January, 30 2018 at 4:59 pm

Hi Rebecca, thank you for sharing your story. But wow, I am deeply sorry that you've been experiencing such a rough time with many obstacles all these years. I sincerely get your need for relief and doctors to understand things the way you see them. That's a normal response. Aside from trying additional doctors, I wonder if seeing a good counselor might help you to at least cope with the pain your experiencing. Ideally, that person will be able to help point you in the right direction in resolving some of the issues that feel most pressing to you. But in the meantime, it sounds like you could use some trusted support. Unfortunately, it may take a couple of attempts to get someone who you feel can trust therapeutically, but it's worth a shot. Wishing you relief and healing.

Marie smith
September, 29 2016 at 2:02 am

I have been misdiagnosed as well and if I say anything they would come and section me again you see I told them that I am being treated like a thief for the past 6 years and told them that the security and the staff follow me around when ever I go to shop, they turned it around and started asking are you hearing voices are you seeing people following you you on the road.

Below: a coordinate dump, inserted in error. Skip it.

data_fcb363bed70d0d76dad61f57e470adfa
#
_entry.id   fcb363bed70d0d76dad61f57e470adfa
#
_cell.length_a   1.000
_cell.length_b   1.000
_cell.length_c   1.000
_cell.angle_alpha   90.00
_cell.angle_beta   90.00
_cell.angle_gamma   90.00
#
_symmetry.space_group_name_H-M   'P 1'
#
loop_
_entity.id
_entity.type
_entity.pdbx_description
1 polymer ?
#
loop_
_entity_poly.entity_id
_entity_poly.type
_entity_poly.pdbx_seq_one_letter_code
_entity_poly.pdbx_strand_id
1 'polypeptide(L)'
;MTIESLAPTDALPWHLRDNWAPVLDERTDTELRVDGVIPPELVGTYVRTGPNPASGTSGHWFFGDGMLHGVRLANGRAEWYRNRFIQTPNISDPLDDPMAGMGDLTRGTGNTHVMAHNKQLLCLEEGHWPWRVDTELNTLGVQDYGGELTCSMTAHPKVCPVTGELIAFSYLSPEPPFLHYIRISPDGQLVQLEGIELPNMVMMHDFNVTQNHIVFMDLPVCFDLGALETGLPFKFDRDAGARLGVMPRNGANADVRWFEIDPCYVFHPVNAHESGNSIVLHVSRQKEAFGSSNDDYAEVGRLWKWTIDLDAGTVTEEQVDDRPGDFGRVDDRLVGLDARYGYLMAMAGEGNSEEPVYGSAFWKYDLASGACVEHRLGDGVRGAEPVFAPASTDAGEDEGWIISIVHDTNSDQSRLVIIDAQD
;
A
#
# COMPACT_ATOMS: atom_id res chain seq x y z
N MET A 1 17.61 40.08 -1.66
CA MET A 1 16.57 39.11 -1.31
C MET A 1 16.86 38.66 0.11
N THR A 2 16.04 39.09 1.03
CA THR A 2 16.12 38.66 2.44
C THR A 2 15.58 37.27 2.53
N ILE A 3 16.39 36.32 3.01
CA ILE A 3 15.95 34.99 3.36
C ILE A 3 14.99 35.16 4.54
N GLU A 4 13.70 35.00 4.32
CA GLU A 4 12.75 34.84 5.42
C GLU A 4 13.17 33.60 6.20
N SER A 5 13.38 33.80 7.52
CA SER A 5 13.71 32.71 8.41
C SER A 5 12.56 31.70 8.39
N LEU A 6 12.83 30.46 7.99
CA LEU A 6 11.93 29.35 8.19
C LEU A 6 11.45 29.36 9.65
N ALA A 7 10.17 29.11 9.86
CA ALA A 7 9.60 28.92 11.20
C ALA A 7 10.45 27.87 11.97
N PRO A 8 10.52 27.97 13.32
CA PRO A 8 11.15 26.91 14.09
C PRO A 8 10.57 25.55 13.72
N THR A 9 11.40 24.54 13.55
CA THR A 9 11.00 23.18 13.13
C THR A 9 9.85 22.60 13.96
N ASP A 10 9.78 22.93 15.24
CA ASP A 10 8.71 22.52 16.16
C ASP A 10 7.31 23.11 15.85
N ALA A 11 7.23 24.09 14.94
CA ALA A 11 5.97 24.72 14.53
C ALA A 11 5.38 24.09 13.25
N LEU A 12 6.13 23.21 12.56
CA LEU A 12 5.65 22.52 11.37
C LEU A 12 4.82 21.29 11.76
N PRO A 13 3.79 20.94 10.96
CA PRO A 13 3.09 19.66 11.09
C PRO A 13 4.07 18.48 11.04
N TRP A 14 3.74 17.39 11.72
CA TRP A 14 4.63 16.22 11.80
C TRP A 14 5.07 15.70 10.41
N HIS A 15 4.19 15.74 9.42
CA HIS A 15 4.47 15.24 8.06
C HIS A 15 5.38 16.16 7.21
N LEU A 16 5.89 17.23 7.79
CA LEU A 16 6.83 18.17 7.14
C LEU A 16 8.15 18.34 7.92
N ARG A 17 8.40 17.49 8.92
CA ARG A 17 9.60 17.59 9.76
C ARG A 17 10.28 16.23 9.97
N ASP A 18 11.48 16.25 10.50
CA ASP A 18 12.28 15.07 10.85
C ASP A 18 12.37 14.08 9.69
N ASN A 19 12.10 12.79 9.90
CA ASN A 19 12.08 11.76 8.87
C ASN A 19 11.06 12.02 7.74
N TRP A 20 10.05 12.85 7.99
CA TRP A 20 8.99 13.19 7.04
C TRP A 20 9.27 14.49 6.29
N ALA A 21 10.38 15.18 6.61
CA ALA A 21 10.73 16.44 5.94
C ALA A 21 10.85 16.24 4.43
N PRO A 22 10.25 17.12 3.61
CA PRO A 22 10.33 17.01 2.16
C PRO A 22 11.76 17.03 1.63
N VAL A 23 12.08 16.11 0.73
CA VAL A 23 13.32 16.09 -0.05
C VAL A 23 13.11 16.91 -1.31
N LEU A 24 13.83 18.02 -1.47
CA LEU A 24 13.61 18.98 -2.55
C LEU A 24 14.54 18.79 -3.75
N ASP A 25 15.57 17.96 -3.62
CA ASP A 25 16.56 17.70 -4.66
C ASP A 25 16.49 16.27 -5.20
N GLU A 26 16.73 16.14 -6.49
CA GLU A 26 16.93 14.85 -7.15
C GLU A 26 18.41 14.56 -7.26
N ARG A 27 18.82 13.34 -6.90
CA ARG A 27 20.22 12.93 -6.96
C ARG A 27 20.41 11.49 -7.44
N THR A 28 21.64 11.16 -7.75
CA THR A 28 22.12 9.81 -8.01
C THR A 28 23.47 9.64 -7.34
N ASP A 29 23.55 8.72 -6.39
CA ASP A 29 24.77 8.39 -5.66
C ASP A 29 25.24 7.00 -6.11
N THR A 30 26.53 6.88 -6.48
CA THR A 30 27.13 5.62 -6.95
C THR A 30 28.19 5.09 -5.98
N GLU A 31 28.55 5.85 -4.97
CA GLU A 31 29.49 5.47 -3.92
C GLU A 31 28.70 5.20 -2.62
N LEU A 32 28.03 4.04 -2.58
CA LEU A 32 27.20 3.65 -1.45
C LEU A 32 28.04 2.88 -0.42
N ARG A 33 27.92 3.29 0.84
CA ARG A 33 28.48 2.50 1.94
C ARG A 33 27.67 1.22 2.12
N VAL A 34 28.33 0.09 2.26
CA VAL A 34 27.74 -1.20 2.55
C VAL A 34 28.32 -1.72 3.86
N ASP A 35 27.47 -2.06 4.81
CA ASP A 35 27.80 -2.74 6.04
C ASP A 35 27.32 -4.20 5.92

See how dangerous these Mental health doctors are they are no good and destroy people life who are giving these people all these privileges over descent people life.
They are destroying people life too much and it is time that the government intervene I am fedup of not being able to have a voice I am still being treated like a thief and can't say anything because they will want to section me again.
Can someone out there speak up for us we ate being misdiagnosed and it is not good get rid of all mental health workers they are useless.

In reply to by Anonymous (not verified)

August, 15 2017 at 7:42 am

If the diagnosis is wrong and you deny it, they are trained to believe that is another sign of mental illness. Many trashcan 'science' studies have been done on that too which they will bring in a the courtroom to discredit and take away any human rights you may have. But dont worry, they are here to 'help'.

In reply to by Anonymous (not verified)